orchidectomy


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orchiectomy

 [or″ke-ek´to-me]
excision of one or both testes, done when a testis is seriously injured or diseased (as in testicular cancer).

If both testes are removed (bilateral orchiectomy or castration), the ability to reproduce is ended. There is also a decrease in production of testosterone, and although bilateral orchiectomy does not interfere with the ability to have sexual intercourse, the loss of both testes can reduce sexual desire. When this occurs before puberty, it prevents the development of secondary sex characters because of testosterone deficit. Replacement therapy may be necessary to maintain a desirable level of the hormone. If the procedure is done after puberty, when the masculine characters have already developed, the effects are much less extreme.
Patient Care. The patient having orchiectomy for treatment of testicular cancer will have special needs in addition to those expected in a cancer patient. He will need help in dealing with problems related to his masculinity, self-concept, and sexual activity. He should be given time to think about and discuss the effects of his surgery. The surgeon is responsible for informing the patient about the procedure and its anticipated long-term effects. The nurse and other health care personnel can clarify any information the patient and his family may have been unable to assimilate during their conference with the surgeon. All members of the health care team should know the expected prognosis and be prepared to answer the patient's questions truthfully and matter-of-factly. He will need an optimistic outlook and encouragement to deal with the future without being given false hope and unreasonable expectations for recovery from the effects of his therapy.

or·chi·ec·to·my

(ōr'kē-ek'tŏ-mē),
Removal of one or both testes.
[orchi- + G. ektomē, excision]

orchidectomy

/or·chi·dec·to·my/ (or″kĭ-dek´tah-me) orchiectomy.

orchidectomy

(ôr′kĭ-dĕk′tə-mē)
n. pl. orchidecto·mies
Variant of orchiectomy.

orchidectomy

[ôr′kidek′təmē]
Etymology: Gk, orchis, testis, ektomē, excision
surgical removal of one or both testes. It may be indicated for serious disease or injury to the testis or to control cancer of the prostate by removing a source of androgenic hormones. Also called orchiectomy.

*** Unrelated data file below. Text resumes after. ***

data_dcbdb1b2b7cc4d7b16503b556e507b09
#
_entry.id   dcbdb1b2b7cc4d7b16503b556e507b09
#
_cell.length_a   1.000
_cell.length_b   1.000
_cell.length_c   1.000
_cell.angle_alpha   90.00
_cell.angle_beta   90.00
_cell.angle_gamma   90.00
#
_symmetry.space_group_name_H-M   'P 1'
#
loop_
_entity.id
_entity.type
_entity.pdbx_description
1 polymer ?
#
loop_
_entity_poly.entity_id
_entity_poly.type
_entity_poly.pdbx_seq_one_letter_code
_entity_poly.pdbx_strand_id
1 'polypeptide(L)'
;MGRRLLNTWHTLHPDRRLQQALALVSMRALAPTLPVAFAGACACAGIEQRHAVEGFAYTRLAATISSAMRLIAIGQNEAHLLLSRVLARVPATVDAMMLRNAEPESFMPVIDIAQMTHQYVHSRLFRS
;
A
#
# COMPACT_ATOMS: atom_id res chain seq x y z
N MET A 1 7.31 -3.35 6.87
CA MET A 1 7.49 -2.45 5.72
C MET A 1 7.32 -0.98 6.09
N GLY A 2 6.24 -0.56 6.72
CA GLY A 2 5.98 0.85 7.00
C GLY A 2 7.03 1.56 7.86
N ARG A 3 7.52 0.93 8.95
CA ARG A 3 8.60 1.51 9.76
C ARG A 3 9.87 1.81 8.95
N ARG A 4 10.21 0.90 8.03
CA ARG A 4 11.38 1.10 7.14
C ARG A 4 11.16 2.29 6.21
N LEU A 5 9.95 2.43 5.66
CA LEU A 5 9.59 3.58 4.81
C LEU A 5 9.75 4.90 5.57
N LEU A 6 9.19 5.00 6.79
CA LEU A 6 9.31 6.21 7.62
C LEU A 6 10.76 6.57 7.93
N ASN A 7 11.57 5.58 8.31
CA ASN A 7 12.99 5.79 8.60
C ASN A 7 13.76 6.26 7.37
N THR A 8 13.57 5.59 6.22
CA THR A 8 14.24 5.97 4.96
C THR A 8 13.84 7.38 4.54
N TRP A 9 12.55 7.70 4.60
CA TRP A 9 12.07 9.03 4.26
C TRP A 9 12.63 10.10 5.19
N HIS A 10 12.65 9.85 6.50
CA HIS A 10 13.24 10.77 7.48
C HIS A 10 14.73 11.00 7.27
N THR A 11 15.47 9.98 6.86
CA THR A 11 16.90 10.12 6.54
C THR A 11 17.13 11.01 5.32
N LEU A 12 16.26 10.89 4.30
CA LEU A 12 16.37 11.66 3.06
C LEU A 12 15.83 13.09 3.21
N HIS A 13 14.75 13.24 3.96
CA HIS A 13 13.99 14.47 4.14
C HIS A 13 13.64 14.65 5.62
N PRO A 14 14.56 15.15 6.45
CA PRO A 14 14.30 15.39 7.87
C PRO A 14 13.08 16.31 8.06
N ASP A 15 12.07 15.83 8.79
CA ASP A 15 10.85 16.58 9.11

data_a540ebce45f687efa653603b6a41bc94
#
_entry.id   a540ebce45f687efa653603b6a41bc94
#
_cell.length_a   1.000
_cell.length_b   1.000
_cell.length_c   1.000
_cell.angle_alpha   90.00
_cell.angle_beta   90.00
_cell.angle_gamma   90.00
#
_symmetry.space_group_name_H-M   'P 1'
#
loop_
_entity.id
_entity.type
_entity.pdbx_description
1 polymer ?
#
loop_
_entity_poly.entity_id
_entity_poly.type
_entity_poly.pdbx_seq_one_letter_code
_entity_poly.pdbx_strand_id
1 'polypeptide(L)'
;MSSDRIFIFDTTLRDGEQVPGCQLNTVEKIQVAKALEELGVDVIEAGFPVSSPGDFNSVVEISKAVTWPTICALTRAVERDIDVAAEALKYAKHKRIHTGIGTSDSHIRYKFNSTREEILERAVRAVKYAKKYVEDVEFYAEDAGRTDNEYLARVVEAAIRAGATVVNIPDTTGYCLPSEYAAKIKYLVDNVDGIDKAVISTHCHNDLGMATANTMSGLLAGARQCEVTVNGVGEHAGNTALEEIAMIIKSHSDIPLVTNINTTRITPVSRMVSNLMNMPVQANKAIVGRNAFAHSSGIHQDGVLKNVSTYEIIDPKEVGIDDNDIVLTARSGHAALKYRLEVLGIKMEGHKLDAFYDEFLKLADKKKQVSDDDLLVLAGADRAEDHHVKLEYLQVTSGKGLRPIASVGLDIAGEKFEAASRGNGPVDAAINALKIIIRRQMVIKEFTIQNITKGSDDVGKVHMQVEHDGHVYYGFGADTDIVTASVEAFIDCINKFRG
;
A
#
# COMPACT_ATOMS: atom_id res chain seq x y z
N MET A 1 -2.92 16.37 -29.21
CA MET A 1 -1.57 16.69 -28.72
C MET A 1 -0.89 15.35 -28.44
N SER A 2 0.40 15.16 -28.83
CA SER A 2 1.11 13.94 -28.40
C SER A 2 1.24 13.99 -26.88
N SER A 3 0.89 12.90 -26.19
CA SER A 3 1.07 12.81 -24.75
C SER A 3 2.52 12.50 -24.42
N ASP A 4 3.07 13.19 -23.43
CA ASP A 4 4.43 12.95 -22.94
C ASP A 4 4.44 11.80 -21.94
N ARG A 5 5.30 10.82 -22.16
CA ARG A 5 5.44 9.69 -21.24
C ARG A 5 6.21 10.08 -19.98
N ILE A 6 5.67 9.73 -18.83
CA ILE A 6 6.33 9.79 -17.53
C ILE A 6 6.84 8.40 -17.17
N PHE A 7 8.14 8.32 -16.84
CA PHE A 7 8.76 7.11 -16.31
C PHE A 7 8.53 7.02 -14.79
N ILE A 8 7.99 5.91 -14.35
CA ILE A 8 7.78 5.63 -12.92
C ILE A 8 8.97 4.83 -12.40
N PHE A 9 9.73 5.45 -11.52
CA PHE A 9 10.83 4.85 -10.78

or·chi·ec·to·my

(ōr'kē-ek'tŏ-mē)
Removal of one or both testes.
Synonym(s): orchidectomy, testectomy.
[orchi- + G. ektomē, excision]

orchidectomy

Surgical removal of a testicle. This may be necessary for cancer of the testicle. Removal of both testicles is often done to reduce secretion of the male sex hormone testosterone in the treatment of a sex-hormone dependent cancer of the PROSTATE GLAND that has spread to other parts of the body. Also known as orchiectomy.

orchidectomy

References in periodicals archive ?
In patients treated with luteinizing hormone-releasing hormone (LHRH) agonist/antagonist monotherapy or who have had an orchidectomy, the addition of total androgen blockade (TAB) with androgen receptor antagonists, such as bicalutamide, can offer modest PSA responses that are short-lived in 30% to 35% of patients.
Radical orchidectomy is known as the gold standard of malignant testicular cancer or tumors of unknown origin.
It may not be necessary to undertake delayed orchidectomy in these patients," the researchers (http://www.
Radical inguinal orchidectomy and hemiscrotectomy is the recommended surgical treatment.
It's Jay's first shift back after his orchidectomy and he tries to hide his worry as he dishes out the presents he's brought back from his pretend holiday.
In developed countries testicular cancer has excellent survival figures, approaching 97% for low-stage disease, treatment comprising radical orchidectomy, cisplatin-based chemotherapy, radiotherapy and retroperitoneal lymph node dissection.
Spermatocytic seminomas rarely metastasize and hence orchidectomy alone is indicated for treatment.
A 28-year-old man was admitted to the ICU following left orchidectomy and pelvic lymph node dissection for metastatic testicular cancer.
The treatment groups were SHAM-control, orchidectomy (ORX), ORX + crude extract, ORX + limonin, and ORX + naringin.
Disuse and orchidectomy have additional effects on bone loss in the aged male rat.
His history included bilateral orchidectomy for the treatment of a prostatic malignancy 3 years earlier.